Daycos Bike Build gives Norfolk residents wheels of their own

Daycos employees shifted into high gear this June with an effort to help get Norfolk residents into the rider’s seat.

Daycos4Good, an affiliated fund of Nebraska Community Foundation, marked the fifth anniversary of its Bike Build in 2022.

The day before the build saw temperatures climb into triple digits, but the thermometer dropped to a reasonable 82 degrees by the time employees gathered in the parking lot the next morning. Laid out before them were 20 stations comprising a set of tools and a new bike still in the box—assembly required. Kiddie pools filled with ice and water bottles dotted the lot, assuring competitors hydration as needed. Stacked on a nearby flatbed trailer were 124 bicycles of various dimensions, 12-inch, 16-inch, 20-inch, and 24-inch.

Inspired by a bit of friendly competition, the 20 teams set out to build the bikes as quick as they could.

Joining Daycos employees were representatives from local organizations and businesses, including Elkhorn Valley Bank, Premier Marketing, and Midwest Bank. Those businesses, as well as McMill CPA, also made financial contributions to the event.

After building a bike, the teams would complete one of three games—a word search, balloon race, or trivia.

“They have to earn their next bike,” joked Amy Himburg, a member of the Daycos4Good’s Bike Build Committee.

Daycos is one of a handful of B Corporations in the state, a third-party certification requiring companies practice social and environmental responsibility while meeting certain standards in doing good for their communities. The certification is in line with the philosophy of owners Tammy and Brandon Day, who seek long-term community transformation through corporate good works. Daycos4Good oversees a donor-advised fund which the company pays a portion of its revenue. Employees decide the most impactful way to use the money to better their hometown of Norfolk.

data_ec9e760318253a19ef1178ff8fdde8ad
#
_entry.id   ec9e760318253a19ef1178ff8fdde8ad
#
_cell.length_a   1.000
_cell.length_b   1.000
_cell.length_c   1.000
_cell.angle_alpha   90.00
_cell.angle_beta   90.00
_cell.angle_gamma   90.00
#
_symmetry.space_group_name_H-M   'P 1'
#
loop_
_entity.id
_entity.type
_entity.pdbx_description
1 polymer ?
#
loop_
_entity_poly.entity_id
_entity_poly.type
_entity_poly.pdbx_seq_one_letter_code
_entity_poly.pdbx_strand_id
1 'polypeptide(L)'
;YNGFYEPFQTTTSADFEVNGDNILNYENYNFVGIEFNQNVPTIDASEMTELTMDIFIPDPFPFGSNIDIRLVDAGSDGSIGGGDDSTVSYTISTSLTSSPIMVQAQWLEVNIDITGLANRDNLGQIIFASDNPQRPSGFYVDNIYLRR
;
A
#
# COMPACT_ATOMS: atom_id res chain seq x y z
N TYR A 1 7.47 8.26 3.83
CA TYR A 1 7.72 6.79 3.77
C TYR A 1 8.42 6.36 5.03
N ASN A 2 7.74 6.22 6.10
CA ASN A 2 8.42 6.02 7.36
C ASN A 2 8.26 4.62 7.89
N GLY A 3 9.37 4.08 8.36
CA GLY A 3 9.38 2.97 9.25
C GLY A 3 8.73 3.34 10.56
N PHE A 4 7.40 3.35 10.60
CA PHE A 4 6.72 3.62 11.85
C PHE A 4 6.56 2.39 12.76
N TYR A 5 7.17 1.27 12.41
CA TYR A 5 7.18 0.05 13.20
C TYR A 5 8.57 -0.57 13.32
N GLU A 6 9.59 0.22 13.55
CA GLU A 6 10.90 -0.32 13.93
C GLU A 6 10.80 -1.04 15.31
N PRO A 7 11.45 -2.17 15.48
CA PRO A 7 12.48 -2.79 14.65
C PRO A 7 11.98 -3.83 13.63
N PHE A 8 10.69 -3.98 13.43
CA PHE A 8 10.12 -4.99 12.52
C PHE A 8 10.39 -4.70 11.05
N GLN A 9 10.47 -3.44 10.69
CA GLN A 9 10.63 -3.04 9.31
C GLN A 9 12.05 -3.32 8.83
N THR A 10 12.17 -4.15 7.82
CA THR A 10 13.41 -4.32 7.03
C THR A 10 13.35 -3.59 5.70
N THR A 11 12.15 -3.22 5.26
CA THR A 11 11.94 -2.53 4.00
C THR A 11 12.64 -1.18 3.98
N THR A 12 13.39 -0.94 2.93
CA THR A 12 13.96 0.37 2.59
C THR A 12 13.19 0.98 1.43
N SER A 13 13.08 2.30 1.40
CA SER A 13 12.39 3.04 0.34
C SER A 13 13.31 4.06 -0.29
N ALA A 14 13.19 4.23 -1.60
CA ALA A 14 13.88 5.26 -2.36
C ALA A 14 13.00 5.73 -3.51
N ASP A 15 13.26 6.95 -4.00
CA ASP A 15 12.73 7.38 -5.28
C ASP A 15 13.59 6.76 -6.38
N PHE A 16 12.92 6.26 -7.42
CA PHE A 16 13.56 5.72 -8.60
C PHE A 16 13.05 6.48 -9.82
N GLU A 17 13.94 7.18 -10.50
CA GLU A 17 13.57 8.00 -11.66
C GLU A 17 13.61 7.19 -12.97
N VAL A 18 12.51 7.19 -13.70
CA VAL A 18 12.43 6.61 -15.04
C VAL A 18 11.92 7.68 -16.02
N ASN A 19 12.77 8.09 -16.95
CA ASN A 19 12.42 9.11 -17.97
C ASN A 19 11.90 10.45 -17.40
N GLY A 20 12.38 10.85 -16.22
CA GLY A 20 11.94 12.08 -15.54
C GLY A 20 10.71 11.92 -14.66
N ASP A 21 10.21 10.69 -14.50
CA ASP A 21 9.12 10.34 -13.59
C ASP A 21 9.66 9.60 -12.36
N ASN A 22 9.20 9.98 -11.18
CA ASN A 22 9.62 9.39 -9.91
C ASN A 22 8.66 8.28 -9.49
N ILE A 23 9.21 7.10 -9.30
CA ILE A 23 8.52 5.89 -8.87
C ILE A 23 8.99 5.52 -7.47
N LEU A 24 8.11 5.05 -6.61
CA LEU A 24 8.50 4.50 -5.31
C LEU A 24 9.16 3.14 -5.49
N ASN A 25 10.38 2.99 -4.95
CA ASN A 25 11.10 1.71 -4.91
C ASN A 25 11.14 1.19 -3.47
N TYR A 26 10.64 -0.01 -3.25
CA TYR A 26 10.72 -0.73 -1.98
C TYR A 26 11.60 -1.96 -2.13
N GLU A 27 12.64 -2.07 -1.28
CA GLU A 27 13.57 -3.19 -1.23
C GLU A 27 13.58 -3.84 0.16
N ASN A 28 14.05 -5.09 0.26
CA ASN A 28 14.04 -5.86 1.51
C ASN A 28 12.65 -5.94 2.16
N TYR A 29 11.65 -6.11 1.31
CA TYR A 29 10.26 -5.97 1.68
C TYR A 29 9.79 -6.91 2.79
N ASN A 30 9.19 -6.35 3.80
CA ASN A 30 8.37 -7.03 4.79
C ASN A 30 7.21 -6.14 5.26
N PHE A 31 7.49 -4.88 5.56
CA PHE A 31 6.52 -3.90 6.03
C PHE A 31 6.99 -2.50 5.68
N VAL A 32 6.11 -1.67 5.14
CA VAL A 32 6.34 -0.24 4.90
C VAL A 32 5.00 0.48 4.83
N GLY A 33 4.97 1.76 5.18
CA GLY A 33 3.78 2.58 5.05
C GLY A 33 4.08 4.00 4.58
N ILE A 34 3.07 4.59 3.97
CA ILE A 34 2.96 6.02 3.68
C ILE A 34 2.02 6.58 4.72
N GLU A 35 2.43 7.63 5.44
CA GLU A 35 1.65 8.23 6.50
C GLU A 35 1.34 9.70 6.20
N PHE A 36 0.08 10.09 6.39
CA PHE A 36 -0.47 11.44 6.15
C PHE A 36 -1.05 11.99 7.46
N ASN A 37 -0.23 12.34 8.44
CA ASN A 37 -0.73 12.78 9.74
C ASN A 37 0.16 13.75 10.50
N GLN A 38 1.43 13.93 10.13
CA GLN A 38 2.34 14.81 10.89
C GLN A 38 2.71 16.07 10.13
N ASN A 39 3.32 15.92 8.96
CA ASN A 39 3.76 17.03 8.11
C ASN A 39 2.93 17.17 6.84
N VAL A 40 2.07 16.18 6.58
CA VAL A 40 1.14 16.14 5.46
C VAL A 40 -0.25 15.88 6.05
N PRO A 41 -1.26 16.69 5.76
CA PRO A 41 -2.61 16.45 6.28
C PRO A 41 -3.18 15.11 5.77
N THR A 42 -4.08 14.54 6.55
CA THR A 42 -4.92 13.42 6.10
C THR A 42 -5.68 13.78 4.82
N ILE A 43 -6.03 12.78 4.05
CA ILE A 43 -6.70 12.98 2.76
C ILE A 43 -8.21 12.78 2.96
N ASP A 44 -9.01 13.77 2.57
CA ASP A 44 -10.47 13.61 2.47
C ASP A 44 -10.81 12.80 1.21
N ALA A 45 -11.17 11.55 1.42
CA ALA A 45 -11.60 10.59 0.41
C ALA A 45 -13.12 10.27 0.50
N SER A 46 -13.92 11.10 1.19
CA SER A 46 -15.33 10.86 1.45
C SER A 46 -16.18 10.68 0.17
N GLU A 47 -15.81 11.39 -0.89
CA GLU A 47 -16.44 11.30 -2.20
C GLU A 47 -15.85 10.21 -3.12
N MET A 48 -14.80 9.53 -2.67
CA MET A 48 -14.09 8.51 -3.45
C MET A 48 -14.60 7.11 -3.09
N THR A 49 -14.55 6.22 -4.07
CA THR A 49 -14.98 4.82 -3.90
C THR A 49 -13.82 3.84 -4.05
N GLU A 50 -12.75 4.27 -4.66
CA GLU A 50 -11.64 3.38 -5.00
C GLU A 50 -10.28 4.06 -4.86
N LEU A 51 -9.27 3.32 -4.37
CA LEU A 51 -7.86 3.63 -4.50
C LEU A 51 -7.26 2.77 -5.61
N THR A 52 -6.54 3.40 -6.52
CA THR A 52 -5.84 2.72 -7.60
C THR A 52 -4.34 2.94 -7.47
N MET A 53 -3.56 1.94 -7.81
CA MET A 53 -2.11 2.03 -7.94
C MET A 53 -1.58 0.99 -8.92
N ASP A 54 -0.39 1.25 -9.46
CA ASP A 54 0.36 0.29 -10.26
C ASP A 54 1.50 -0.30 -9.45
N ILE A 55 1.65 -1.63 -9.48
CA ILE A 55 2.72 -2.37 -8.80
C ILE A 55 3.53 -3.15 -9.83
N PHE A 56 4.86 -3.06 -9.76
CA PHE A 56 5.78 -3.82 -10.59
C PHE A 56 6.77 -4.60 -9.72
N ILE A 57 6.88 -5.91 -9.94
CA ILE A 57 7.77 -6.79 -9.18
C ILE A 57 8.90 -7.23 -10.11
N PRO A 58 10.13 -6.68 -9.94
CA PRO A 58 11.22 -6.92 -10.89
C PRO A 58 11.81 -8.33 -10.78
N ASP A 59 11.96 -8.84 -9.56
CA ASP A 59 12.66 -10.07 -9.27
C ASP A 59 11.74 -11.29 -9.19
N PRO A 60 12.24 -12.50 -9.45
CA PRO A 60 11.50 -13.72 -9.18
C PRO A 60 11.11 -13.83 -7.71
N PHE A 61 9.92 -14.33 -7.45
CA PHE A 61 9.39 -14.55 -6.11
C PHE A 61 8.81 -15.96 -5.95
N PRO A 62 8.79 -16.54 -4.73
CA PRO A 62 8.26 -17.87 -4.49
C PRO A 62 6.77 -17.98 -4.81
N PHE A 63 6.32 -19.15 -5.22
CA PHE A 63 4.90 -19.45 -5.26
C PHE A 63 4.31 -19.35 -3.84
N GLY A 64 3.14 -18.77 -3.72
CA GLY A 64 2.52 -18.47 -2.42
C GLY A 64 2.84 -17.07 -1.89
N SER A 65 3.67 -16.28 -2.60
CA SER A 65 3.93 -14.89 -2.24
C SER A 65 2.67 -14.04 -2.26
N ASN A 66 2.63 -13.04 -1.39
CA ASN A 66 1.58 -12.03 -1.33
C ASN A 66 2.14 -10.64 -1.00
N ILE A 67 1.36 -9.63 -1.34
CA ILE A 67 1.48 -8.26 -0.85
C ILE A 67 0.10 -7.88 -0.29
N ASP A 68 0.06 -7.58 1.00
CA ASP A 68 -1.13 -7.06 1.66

“One of the most important aspects of how we do good with Daycos is that everything we do is employee-driven,” wrote Tammy in a 2019 Civic Nebraska column. “Employee-driven means that everything that happens at Daycos is done by all the people who work there, not just by owners or upper levels of management. This is how we can have the most significant impact and do the most good and where the real, long-lasting change happens.”

The Bike Build event certainly makes a difference in Norfolk. Completed bikes went to Bright Horizons, CASA, Salvation Army, Oasis Counseling, local elementary schools, and other area nonprofits.

“We worked with a bunch of nonprofits around town,” said Nicole Molden, also a member of the Bike Build Committee. “We asked them what their need was and had them give us what they wanted as far as bikes to donate to the people who need them.”

Bright Horizons requested 16 bikes this year. The nonprofit advocates for victims of domestic violence and operates emergency shelters in Norfolk and O’Neill. Bikes are an incredibly important lifeline for the families they assist, who often arrive at shelters with no transportation of their own.

“Transportation is a big barrier,” said Bright Horizons’ Lacy Kimes. “For them to be able to get a free bicycle to be able to take themselves to work or to the store or school is really big blessing. Us just simply giving them a bike lifts a huge burden from their shoulders.”

Cycling is becoming a more effective way to navigate the city as well. Norfolk’s trail system is robust, and numerous bike lanes allow riders to move alongside vehicle traffic. North Fork Area Transit also rolled out a new bus service, ForkLift, that offers bike racks on the front of the buses for area riders.

“Transportation in our community is becoming much easier to access,” Kimes said.

Learn more about Daycos4Good at the company’s website. If your organization is interested in giving back and doing good through Nebraska Community Foundation, get in touch! We’d love to hear from you!

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